Opposition parties must go beyond manifestos
By Conrad Nyamutata
When it comes to producing policy blueprints, we rank highly than the poverty index. Manifestos have come to define the objectives of political parties.
But I am not convinced that in undemocratic states, manifestos have any broader efficacy. I do not, of course, discount their value.
However, in states like Zimbabwe, that do not espouse democratic values, their utility is inflated.
Except for rallies sanctioned at the whim of the dominant power, the channels of free expression are limited. In other countries, all parties have debates and access to all media to expound contents of their manifestos.
Secondly, without condescension, the political demographics mean the educated urbanites might have an inclination to peruse such documents than rural people.
Yet it is from the rural folk, who may not have the capacity to consume these sometimes complex documents, from which Zanu PF has historically derived most of its support.
To the doubters, it would be interesting for them to find out how many, including urbanites, know the detailed contents of ZimAsset and the MDC policy documents enough for them to make well-informed voting decisions.
The point I am making is that, in Zimbabwe, manifestos play a small role, pre-election.
In Zimbabwe, electoral outcomes are determined, to an extent, by simpler messages, as Tendai Biti noted of the Zanu PF campaign, but the major determinant is the use of violence and control of the electoral apparatus.
Zanu PF has managed to combine these to good effect, they have campaigned on resource nationalism whose centrepiece is material reward in the form of land or money derived from company ownership.
For an erstwhile deprived post-colonial society, materialism has a greater appeal to the poor than the post-materialism of intangible rights. Secondly, Zanu PF has discredited the opposition for “inviting sanctions”.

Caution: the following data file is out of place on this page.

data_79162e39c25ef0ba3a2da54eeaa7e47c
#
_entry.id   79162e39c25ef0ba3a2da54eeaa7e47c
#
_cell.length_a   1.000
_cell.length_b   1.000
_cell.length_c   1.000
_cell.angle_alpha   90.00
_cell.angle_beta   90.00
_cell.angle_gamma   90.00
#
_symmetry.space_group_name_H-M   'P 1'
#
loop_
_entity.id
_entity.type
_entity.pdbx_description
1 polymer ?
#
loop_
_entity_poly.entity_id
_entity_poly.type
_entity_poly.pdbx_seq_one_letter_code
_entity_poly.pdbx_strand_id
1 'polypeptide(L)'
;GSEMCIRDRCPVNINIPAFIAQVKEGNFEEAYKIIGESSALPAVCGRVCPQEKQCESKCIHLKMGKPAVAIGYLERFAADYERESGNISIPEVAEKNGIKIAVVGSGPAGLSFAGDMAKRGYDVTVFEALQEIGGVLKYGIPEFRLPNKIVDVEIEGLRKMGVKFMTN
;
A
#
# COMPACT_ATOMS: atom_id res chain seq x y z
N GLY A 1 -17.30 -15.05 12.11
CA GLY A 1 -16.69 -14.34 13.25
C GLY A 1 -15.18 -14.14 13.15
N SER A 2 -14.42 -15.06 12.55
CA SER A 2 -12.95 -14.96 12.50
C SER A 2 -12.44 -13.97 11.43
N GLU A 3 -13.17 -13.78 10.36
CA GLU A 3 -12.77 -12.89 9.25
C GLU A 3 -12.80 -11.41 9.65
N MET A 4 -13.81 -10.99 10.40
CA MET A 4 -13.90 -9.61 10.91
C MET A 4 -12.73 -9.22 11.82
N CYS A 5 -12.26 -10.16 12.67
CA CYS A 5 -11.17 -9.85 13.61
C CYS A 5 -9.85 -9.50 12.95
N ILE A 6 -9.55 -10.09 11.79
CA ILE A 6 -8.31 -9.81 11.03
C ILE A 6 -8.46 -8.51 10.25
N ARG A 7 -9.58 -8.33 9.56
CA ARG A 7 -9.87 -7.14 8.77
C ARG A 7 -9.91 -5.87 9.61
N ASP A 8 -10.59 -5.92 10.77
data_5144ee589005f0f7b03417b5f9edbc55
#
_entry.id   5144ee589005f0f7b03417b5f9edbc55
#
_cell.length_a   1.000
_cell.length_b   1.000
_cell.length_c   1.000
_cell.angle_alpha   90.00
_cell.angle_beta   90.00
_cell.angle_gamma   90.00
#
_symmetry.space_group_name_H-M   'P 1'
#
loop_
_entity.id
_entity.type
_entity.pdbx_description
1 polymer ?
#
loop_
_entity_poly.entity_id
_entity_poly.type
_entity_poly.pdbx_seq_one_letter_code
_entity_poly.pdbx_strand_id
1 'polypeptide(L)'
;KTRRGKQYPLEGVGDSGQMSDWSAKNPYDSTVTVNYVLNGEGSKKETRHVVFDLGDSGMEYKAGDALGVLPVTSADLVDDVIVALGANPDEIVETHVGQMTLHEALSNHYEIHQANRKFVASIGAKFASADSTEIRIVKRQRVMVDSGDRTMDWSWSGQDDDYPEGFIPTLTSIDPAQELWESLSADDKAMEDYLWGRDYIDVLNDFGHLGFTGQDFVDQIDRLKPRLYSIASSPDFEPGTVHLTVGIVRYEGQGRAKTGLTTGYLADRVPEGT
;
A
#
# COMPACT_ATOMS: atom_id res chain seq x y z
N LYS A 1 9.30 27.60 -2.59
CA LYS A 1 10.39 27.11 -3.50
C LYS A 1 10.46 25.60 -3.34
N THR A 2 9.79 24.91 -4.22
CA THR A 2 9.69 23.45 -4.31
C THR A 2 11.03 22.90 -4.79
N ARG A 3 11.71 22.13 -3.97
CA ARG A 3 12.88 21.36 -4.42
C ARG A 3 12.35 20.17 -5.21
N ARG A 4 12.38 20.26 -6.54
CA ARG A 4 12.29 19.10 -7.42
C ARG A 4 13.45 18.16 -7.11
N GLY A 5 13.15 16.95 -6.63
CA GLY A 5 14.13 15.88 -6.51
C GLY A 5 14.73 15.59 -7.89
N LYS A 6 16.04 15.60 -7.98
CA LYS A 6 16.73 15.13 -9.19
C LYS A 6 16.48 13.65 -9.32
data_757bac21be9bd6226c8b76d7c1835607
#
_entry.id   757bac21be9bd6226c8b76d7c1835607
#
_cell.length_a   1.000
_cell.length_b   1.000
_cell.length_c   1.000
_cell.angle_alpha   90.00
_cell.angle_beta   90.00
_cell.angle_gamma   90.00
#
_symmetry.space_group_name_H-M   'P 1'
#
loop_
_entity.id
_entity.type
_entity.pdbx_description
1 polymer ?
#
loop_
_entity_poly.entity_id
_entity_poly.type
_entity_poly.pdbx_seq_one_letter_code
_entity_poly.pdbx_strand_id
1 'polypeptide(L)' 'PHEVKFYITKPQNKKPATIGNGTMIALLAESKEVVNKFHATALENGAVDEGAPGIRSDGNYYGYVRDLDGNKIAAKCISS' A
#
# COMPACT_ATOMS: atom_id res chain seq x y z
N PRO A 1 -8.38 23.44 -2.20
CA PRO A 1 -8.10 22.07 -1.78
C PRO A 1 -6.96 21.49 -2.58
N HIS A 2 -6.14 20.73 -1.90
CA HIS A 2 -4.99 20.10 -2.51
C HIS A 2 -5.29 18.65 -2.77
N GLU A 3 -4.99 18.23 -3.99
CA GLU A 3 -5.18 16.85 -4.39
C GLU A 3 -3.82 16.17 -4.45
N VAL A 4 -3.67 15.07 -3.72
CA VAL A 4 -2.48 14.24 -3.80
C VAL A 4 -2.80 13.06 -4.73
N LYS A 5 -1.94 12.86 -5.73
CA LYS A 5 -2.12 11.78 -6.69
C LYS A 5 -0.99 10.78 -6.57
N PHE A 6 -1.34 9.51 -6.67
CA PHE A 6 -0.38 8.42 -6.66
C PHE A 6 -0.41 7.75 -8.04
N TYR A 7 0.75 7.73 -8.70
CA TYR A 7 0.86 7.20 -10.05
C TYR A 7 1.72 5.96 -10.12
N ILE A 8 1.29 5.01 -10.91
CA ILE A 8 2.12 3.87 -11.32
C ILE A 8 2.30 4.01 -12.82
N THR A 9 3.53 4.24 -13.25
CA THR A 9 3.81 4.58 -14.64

Message-wise, it has been that simple, not necessarily credible.
But Zanu PF complements these messages with violence, and more critically, control of the electoral system. In the final analysis, manifestos, thus, become useless.
For the opposition, the undemocratic playing field of Zimbabwean politics calls for prioritisation of direct and collective counter-strategies than blueprints.
When former Vice President Joice Mujuru published her manifesto, there were claims from opposition that she had plagiarised their ideas. Yet what the MDC was claiming ideational ownership is so politically commonplace, it is absurd.
Can a party claim monopoly to commitments to respect property rights or freedom of the press? What was she supposed to say? I shall shut down all newspapers and kill all journalists?
The truth of the matter is that Zimbabwe faces common problems, created by a common source so much that all opposition parties are bound to have identical ideals. In other words, opposition politics becomes, naturally banal.
The reason opposition elements must work together.
In the weird realm of eroticism, there is a practice called masochism — derivation of pleasure from pain. The opposition seems to enjoy pain inflicted on them by Zanu PF.
Because of division, Zanu PF spanks them, both physically and electorally all the time.
The failure to craft collegial strategies speaks to masochistic politics that exposes them to Zanu PF harm and “defeat”.
Zimbabwe needs bare-knuckles politics against a common source than superfluous blueprints.
To be sure, the opposition have produced credible policy documents. But in Zimbabwe, electoral outcomes are determined chiefly by the management of elections and less so by manifestos.
How will they implement these blueprints if conditions do not give them the chance to assume governance?
For that reason, the MDC’s blueprint on electoral reforms presented last week is much more apposite and urgent to the present context, behind which all opposition parties ought to rally.
With a new player in Mujuru, the opposition should work together on mobilising and demanding electoral changes. Or they will be printing never-to-be-implemented blueprints for years to come.
Lions hunt in packs. Divided, Zanu PF will, like Cecil, kill them and add another trophy on its wall. Daily News